Vice President Hamid ansari in his final speech made some crucial points on essentiality of pluralism and secularism in our democarcy. He was addressing the students and law professionals on 25th annual convocation of the National Law School of India University in Bengluru on Sunday(6th August).
In his address he made some very relevant and crucial point on neccesity of law in a democracy, he even quoted some prominent political philosphers like John locke and John Rawls who said ‘wherever law ends,tyranny begins’, justice is the first virtue of social institutions, and that in a just society the liberties of equal citizenship are taken as settled and the rights secured by justice and are not subject to poliotical bargaining or to the calculus of social interest, respectively. Refering to the Rawls he said the first task of political philosophy is its practical role to see, whether despite appearances on deeply disputed questions, some philosophical or moral grounds can be located to further social cooperation on a footing of mutual respect among citizens.
Taking into consideration the current situations of the country the vice president underlined the values of secularism and pluralism in the constituition. He said, Experience shows that secularism has become a site for political and legal contestation. The difficulty lies in delineating, for purposes of public policy and practice, the line that separates them from religion. For this, religion per se, and each individual religion figuring in the discourse, has to be defined in terms of its stated tenets.
The ‘way of life’ argument, used in philosophical texts and some judicial pronouncements, does not help the process of identifying common principles of equity in a multi-religious society in which religious majority is not synonymous with totality of the citizen body. Since a wall of separation is not possible under Indian conditions, the challenge is to develop and implement a formula for equidistance and minimum involvement. For this purpose, principles of faith need to be segregated from contours of culture since a conflation of the two obfuscates the boundaries of both and creates space to equivocalness.26 Furthermore, such an argument could be availed of by other faiths in the land since all claim a cultural sphere and a historical justification for it.
Vice President Ansari also pointed out the structure of equality that should persist in the Indian society he said, equality has to be substantive rather than merely formal and has to be given shape through requisite measures of affirmative action needed in each case so that the journey on the path to development has a common starting point. This would be an effective way of giving shape to Prime Minister Narendra Modi’s policy of Sab Ka Saath Sab Ka Vikas. Vivekanand and Gandhi also found a place in the vicepresident’s speech in which referring to vivekanand he said ‘We must not only tolerate other religions, but positively embrace them, as truth is the basis of all religions.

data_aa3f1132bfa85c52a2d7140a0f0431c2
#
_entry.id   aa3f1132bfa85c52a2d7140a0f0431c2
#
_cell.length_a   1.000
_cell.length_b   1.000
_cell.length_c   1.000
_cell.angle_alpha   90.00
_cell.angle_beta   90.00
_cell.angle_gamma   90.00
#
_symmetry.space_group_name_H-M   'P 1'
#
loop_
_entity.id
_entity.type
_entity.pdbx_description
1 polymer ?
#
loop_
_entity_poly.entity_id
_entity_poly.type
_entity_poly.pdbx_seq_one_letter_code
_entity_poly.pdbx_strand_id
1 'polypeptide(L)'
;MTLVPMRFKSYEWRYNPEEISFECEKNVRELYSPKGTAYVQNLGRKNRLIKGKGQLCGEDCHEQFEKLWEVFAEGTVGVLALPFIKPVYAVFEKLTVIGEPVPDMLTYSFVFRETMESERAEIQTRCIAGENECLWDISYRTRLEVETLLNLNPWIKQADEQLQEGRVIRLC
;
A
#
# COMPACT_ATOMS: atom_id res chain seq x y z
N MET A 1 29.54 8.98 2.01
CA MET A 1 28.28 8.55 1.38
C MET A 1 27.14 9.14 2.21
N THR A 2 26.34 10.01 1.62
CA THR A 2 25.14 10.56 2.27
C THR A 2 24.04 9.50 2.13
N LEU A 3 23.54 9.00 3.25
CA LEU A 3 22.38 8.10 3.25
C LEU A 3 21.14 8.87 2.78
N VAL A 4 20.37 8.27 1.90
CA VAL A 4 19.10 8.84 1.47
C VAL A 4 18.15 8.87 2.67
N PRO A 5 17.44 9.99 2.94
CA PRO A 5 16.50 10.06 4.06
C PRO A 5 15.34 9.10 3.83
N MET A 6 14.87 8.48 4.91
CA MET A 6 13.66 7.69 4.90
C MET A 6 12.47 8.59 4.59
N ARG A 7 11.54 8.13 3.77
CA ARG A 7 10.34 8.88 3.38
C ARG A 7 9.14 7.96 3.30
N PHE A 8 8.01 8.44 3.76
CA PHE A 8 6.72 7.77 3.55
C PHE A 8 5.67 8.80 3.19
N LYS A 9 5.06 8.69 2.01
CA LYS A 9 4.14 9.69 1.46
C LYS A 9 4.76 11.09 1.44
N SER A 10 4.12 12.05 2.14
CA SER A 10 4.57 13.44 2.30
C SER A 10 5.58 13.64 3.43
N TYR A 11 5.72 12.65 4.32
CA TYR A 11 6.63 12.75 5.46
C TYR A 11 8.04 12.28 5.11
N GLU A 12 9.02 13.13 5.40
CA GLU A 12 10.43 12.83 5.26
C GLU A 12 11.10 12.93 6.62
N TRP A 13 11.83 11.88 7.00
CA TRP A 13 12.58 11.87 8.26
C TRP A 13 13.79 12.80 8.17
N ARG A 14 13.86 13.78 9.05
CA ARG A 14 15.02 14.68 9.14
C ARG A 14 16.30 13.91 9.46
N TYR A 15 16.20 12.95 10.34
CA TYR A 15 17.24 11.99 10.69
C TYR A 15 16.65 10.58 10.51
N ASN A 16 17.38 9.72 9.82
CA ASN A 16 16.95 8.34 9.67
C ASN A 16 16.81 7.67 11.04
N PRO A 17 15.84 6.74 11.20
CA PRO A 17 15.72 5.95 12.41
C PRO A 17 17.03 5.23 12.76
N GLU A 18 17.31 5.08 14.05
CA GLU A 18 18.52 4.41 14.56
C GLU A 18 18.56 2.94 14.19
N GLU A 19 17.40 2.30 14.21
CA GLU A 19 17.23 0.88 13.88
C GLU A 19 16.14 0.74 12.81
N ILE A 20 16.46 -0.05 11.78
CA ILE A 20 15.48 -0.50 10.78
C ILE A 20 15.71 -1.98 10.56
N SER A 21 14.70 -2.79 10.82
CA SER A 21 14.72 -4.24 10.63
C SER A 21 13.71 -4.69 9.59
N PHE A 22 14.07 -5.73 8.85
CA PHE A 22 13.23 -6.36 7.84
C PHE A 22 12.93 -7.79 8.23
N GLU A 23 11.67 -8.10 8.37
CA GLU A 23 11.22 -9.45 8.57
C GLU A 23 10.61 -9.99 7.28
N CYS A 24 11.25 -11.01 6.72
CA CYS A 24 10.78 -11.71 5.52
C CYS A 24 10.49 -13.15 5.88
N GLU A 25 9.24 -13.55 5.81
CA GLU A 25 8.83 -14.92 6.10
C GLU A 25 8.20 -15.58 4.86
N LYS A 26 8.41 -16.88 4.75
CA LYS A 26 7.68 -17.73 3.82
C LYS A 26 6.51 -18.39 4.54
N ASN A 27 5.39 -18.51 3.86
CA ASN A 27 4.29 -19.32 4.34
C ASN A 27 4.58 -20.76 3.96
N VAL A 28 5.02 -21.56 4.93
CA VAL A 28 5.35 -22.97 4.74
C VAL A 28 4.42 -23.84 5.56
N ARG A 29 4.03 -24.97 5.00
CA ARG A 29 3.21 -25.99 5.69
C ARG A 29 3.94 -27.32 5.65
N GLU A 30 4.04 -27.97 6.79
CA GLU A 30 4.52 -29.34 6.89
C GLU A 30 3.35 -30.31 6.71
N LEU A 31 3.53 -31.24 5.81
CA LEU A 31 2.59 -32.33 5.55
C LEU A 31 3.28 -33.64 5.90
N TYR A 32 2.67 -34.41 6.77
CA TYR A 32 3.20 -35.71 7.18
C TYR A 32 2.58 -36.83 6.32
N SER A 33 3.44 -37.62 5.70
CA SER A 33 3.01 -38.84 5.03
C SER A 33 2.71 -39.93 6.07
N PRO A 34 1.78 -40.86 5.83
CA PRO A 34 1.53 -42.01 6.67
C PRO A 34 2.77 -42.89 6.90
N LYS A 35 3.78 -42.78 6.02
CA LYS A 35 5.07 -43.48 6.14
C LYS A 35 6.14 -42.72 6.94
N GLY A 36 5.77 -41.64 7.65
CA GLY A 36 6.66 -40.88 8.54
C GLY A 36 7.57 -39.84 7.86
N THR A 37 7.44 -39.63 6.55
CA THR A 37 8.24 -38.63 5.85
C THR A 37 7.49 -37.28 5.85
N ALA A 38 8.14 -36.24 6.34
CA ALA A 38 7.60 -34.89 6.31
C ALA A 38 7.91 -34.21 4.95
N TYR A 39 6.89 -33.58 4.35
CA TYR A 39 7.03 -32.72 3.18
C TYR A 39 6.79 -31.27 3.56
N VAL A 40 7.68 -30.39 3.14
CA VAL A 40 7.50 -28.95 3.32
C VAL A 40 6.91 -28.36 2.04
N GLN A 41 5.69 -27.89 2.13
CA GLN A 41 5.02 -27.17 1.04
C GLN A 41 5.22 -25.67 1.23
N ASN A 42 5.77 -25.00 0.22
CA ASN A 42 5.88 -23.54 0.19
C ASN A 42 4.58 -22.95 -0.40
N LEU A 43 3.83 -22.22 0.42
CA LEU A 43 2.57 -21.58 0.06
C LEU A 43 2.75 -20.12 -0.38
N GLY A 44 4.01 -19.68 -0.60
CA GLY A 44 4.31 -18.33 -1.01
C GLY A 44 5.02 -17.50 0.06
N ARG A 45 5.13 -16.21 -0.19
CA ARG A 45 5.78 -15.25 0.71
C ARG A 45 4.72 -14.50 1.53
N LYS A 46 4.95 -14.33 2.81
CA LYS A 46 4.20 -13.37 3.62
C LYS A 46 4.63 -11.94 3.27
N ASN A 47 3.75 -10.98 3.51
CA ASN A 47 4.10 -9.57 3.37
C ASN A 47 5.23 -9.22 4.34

He even lay his perception on the deabate of nationalism that has become questionable in last two or three years, he said, “For many decades after Independence, a pluralist view of nationalism and Indianness, reflective of the widest possible circle of inclusiveness and a salad-bowl approach, characterised our thinking. More recently, an alternate viewpoint of purifying exclusivism has tended to intrude into and take over the political and cultural landscape,’’ he said. “One manifestation of it is an increasingly fragile national ego that threatens to rule out any dissent however innocent. Hyper-nationalism and the closing of the mind is also a manifestation of insecurity about one’s place in the world,’’ he said.
The vulnerable condition of dalits, minorities also got vicepresident’s attention for them he said, It has to become an essential national virtue to promote harmony transcending sectional diversities. The urgency of giving this a practical shape at national, state and local levels through various suggestions in the public domain is highlighted by enhanced apprehensions of insecurity amongst segments of our citizen body, particularly Dalits, Muslims and Christians. Intolerance and lack of acceptance of people has resulted in questions about our commitment to the rule of law and the emergence of arbitrary decision making and mob rule in society, he indicated.
The farm distress, Naxalite insurgencies, re-emergence of language related identity questions, indifference to excesses on the weaker sections of society, and lingering claims of local nationalisms cannot be ignored or brushed under the carpet, Ansari said. “The political immobility in relation to Jammu and Kashmir is disconcerting,’’ he said.